Open Access (free)

This book explores the new applications of established theories or adapts theoretical approaches in order to illuminate behaviour in the field of food. It focuses on social processes at the downstream end of the food chain, processes of distribution and consumption. The book reviews the existing disciplinary approaches to understanding judgements about food taste. It suggests that the quality 'halal' is the result of a social and economic consensus between the different generations and cultures of migrant Muslims as distinct from the non-Muslim majority. Food quality is to be viewed in terms of emergent cognitive paradigms sustained within food product networks that encompass a wide range of social actors with a wide variety of intermediaries, professional and governmental. The creation of the Food Standards Agency (FSA) and the European Food Safety Authority (EFSA) occurred at a juncture when perceptions of policy failure were acknowledged at United Kingdom and European Union governmental levels. The book presents a case study of retailer-led food governance in the UK to examine how different 'quality logics' actually collide in the competitive world of food consumption and production. It argues that concerns around food safety were provoked by the emergence of a new food aesthetic based on 'relationalism' and 'embeddedness'. The book also argues that the study of the arguments and discourses deployed to criticise or otherwise qualify consumption is important to the political morality of consumption.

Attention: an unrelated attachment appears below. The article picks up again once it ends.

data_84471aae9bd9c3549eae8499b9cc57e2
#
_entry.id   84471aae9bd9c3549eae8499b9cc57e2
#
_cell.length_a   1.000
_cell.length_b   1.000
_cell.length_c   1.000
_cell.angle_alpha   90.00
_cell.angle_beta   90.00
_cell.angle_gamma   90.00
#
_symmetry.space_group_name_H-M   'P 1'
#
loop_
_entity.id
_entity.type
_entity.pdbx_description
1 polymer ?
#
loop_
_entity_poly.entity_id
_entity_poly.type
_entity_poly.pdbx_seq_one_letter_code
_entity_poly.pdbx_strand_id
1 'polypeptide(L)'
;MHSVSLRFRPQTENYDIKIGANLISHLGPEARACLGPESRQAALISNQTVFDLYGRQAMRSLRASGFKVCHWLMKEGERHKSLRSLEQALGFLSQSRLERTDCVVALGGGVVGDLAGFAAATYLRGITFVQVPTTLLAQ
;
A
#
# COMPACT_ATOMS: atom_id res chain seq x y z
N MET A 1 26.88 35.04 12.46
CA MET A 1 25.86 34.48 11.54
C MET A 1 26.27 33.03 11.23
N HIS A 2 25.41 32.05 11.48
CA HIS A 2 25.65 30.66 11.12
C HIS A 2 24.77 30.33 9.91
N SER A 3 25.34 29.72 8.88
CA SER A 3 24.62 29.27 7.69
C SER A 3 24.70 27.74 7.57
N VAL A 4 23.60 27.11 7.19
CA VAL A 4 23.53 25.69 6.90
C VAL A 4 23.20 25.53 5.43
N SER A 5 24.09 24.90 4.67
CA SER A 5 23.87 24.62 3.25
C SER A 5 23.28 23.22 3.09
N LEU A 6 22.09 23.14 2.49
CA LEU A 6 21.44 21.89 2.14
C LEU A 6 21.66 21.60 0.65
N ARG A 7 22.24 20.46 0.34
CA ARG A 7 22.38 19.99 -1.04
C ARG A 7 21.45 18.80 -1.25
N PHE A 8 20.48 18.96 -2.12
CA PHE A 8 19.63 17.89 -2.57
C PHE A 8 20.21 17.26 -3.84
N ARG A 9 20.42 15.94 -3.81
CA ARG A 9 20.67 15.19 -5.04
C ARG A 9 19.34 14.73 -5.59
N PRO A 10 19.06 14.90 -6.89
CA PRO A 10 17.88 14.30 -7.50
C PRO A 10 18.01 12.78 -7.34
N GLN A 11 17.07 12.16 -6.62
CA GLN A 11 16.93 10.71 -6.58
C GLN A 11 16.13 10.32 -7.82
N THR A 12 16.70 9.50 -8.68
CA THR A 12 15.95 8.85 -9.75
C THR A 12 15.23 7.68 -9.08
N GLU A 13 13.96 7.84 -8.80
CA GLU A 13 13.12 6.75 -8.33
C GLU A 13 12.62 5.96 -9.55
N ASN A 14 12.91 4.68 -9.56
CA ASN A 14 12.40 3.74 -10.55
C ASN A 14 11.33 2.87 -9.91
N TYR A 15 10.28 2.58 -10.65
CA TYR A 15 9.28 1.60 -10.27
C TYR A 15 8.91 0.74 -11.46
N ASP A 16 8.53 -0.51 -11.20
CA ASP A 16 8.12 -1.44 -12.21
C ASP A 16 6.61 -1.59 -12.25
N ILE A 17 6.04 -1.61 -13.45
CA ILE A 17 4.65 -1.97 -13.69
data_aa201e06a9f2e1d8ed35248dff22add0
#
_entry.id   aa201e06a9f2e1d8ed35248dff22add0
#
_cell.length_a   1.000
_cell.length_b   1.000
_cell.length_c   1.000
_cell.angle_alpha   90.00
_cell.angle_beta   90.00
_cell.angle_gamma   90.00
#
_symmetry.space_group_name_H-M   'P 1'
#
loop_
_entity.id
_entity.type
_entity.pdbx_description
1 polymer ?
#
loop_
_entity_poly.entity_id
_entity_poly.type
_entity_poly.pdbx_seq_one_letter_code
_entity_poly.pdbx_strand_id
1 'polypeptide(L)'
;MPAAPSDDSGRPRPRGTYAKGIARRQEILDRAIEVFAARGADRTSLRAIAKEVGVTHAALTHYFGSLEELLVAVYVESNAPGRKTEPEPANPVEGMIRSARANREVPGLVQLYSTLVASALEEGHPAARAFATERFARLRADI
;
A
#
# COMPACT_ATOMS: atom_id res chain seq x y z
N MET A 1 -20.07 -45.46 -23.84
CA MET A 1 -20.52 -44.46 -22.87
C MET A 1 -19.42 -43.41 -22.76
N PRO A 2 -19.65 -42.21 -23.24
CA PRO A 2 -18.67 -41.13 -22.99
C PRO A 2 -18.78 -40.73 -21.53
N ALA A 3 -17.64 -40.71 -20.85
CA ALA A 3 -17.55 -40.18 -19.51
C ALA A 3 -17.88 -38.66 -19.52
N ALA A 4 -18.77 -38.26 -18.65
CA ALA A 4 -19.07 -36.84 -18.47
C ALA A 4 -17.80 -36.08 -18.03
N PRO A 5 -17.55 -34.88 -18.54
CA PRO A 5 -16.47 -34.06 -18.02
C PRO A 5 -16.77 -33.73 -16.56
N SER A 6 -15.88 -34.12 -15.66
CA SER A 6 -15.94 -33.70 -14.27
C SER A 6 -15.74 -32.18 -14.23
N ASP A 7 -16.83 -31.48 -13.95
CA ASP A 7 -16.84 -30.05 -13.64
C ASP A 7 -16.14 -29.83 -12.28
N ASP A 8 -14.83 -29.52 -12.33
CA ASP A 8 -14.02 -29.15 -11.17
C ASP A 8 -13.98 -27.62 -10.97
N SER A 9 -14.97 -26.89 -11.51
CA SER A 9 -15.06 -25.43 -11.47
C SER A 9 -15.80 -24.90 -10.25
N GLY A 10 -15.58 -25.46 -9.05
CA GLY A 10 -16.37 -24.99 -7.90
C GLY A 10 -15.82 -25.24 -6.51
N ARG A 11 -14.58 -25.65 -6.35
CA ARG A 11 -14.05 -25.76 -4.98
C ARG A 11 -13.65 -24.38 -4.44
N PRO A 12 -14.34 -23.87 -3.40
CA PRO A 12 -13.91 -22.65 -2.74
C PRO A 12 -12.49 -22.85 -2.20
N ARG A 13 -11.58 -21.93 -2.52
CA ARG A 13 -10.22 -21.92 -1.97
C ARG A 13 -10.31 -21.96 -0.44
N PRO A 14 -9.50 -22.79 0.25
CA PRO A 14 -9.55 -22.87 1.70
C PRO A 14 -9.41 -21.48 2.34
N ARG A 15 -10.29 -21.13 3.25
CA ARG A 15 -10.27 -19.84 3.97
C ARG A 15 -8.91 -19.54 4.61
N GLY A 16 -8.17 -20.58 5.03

A sociology of the amateur
Geneviève Teil and Antoine Hennion

here is to present and justify a new research programme on food taste. A systematic and critical review of the most prominent research on the subject has revealed that when it comes to the status of products concerned with taste, the various disciplines are divided, unsatisfactorily, along the lines of a nature–culture approach: either food products are just things and their properties are analysed through laboratory tests and measurements; or they are simply signs, the media for various rites and mechanisms of social identity, in which case their physical reality

in Qualities of food
An instituted economic process approach
Mark Harvey

. (1985), All Manner of Food: eating and taste in England and France from the Middle Ages to the present, Oxford, Blackwell. Mennel, S., Murcott, A., and van Otterloo, A. (1992), The Sociology of Food: eating, diet, and culture, London, Sage. Mintz, S. W. (1986), Sweetness and Power: the place of sugar in modern history, London, Penguin. Mintz, S. W. (1996), Tasting Food, Tasting Freedom: excursions into eating, culture and the past, Boston, MA, Beacon Press. Pilcher, J. M. (1998), Que vivan los tamales! Food and the making of Mexican identity, Albuquerque NM

in Innovation by demand
Open Access (free)
Rodney Barker

Food, Tasting Freedom: Excursions into Eating, Culture, and the Past (Boston: Beacon Press, 1996), p. 27. 55 John Boulting and Roy Boulting, The Guinea Pig [film] (London: Pilgrim Pictures, 1948); Robert Altman, Gosford Park [film] (Sheperton, UK: Sheperton Studios, 2001). 56 Benjamin Disraeli

in Cultivating political and public identity